2 Minutes With … Laurel Boyd, Chief Creative Media Officer at Mediahub
A 17-year Mediahub veteran, Laurel Boyd's passion for innovation compelled her to start Mediahub's Radical + Disruptive Lab, a discipline solely focused on developing creative media that pierces culture and disrupts the industry. She is executive director of the lab, as well as Mediahub's chief creative media officer.
Laurel has been named Ad Age Media Planner of the Year and was also recognized as one of Adweek's Creative Top 100. She has worked across pop culture brands including Netflix, Fox Entertainment and Sports, Chipotle, MTV and Zappos, among others.
We spent two minutes with Laurel to learn more about her background, her creative inspirations, and recent work she's admired.
Laurel, tell us...
Where you grew up, and where you live now.
I grew up in Plano, Texas. I currently live in Boston.
How you first realized you were creative.
When I was 3 or 4, I got a hold of a black ballpoint pen and created a large-format mural on my parents' hallway wall. At first they were furious, but they wound up leaving it there until they sold the house several years later.
A person you idolized creatively early on.
Jacqueline Du Pré. Growing up, I played the violin, and the first time I heard her play the cello I was blown away. She's one of the most expressive musicians I've ever seen and is mesmerizing to watch.
A moment from high school or college that changed your life.
The day I graduated high school. I hated it and couldn't wait to move on.
A visual artist or band/musician you admire.
Björk. I love that she continues to evolve and fearlessly pushes the envelope with her craft.
A book, movie, TV show or podcast you recently found inspiring.
I enjoyed Station Eleven. It takes place post a massive pandemic, so the parallels are disturbingly close to our current reality, but the themes are so uplifting it left me feeling comforted and inspired.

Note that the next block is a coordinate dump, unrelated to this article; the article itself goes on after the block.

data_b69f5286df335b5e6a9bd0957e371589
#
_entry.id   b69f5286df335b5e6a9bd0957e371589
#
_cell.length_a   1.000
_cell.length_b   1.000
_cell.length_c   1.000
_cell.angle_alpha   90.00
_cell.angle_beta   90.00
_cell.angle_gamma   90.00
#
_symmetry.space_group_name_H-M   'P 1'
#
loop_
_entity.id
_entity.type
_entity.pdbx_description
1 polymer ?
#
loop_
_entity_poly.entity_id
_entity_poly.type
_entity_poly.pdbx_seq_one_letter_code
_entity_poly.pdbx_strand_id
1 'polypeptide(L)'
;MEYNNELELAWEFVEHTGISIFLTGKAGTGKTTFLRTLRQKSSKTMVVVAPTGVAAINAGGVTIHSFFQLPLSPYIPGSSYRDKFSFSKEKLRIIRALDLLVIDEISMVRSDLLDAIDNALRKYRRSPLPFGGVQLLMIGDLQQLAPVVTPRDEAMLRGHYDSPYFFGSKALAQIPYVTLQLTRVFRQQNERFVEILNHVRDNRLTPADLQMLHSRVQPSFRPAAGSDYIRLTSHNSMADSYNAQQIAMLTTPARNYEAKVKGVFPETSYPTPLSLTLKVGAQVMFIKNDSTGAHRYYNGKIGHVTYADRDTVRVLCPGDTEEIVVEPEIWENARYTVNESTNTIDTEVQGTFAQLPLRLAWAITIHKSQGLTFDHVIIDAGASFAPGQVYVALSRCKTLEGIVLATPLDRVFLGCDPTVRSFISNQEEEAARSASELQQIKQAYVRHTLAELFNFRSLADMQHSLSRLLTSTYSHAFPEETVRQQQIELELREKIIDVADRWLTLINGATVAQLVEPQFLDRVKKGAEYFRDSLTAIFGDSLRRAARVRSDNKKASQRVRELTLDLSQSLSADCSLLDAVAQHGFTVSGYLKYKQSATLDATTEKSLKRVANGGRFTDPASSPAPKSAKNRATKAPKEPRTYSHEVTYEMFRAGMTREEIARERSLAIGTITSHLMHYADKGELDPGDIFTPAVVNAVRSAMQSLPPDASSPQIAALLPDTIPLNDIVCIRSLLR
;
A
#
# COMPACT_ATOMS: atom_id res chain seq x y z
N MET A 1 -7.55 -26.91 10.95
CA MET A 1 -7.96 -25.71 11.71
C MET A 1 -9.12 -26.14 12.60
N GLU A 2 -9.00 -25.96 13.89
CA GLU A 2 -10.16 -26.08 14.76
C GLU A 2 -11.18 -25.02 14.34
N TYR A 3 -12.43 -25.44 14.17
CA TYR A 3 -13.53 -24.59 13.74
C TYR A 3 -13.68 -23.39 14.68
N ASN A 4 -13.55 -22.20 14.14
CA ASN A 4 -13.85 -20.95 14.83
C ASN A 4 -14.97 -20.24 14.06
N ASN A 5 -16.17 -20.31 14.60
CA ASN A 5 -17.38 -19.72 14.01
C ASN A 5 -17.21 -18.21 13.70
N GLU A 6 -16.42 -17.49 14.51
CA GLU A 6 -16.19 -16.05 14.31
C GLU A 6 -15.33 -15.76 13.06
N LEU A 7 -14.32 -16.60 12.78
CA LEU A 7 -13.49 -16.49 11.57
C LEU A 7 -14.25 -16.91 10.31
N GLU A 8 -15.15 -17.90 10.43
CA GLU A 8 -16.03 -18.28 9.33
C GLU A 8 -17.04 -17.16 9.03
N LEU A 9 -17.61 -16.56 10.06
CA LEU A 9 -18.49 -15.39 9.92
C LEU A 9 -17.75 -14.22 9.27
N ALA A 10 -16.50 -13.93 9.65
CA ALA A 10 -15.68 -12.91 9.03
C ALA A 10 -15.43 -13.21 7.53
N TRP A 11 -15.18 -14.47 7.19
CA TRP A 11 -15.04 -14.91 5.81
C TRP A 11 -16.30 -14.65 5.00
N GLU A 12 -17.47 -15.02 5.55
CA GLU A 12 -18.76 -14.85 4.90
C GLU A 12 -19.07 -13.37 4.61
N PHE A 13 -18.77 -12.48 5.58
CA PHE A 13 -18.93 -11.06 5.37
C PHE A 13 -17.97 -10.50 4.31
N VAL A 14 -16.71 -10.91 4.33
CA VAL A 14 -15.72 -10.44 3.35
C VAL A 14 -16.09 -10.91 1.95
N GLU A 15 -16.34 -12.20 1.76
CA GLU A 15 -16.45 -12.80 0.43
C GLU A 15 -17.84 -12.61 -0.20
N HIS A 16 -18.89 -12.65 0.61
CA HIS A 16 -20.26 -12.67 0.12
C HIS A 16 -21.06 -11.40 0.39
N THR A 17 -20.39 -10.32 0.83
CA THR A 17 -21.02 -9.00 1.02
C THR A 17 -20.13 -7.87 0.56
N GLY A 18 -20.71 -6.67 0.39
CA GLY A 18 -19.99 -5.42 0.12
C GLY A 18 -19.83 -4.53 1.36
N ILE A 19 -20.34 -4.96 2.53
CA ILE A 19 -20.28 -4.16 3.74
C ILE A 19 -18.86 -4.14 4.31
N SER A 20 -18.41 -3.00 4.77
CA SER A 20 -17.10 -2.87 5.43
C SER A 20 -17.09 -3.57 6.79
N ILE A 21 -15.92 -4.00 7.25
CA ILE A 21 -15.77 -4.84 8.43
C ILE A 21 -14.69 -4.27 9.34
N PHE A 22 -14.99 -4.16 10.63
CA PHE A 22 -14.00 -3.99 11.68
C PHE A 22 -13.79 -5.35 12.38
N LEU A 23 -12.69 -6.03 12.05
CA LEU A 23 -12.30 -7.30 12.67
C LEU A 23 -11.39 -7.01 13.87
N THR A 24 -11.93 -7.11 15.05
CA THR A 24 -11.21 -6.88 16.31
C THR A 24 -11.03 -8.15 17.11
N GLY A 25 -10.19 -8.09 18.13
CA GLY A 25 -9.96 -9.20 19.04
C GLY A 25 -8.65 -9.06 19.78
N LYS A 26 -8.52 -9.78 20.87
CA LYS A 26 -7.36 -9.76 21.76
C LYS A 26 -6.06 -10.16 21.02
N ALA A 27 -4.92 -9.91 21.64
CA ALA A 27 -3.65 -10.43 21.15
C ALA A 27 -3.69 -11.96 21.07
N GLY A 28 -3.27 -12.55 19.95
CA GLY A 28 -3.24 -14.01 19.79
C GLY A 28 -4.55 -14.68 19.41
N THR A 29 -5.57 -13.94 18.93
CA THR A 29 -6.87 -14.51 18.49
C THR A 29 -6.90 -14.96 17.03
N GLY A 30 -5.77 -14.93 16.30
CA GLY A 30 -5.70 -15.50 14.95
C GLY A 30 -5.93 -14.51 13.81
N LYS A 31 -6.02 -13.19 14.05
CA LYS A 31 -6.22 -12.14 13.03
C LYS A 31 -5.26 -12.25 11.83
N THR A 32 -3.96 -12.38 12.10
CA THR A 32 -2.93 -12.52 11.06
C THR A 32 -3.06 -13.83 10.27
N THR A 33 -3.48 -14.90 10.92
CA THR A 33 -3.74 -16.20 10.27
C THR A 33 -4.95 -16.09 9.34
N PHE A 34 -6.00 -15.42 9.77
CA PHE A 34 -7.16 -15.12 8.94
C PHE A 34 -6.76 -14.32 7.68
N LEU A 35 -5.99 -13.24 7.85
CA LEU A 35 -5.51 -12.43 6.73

Your favorite fictional character.
Kira from the '80s movie The Dark Crystal. I love that she's soft-spoken but also all the things—super smart, strong-willed and courageous. Just a total badass.
Someone or something worth following in social media.
How Covid-19 changed your life, personally or professionally.
I spent most of quarantine in Vermont, and it forced me to be more appreciative of nature.
One of your favorite creative projects you've ever worked on.
To promote the Netflix series Grace & Frankie, we worked with Goop to create the first-ever sex issue of the Goop newsletter that featured Yam Lube, an all-natural personal lubricant to celebrate the Frankie character, played by Lily Tomlin, who creates the lube in the series. It sold out in 24 hours.
A recent project you're proud of.
We promoted the most recent season of Black Ink Crew on VH1 by supporting Black-owned Brooklyn businesses.
Someone else's work that inspired you years ago.
The Tampon Book. Super clever idea that combated a ridiculous social injustice.
Someone else's work you admired lately.
I liked the Wilmore Funeral Home campaign. Loved how it was a single truck that created so much conversation.
Your main strength as a creative person.
I think I'm fairly playful when it comes to ideas. When you're brainstorming, nothing is too outrageous, and even though lots of ideas might end up getting scrapped because they're totally ridiculous, you never know when they'll land somewhere interesting.
Your biggest weakness.
I'm easily distracted, as anyone on my team will tell you.
One thing that always makes you happy.
Watching Tom Hanks comedies.
One thing that always makes you sad.
Listening to the Smiths.
What you'd be doing if you weren't in advertising.
I'd be a cheesemaker somewhere in France.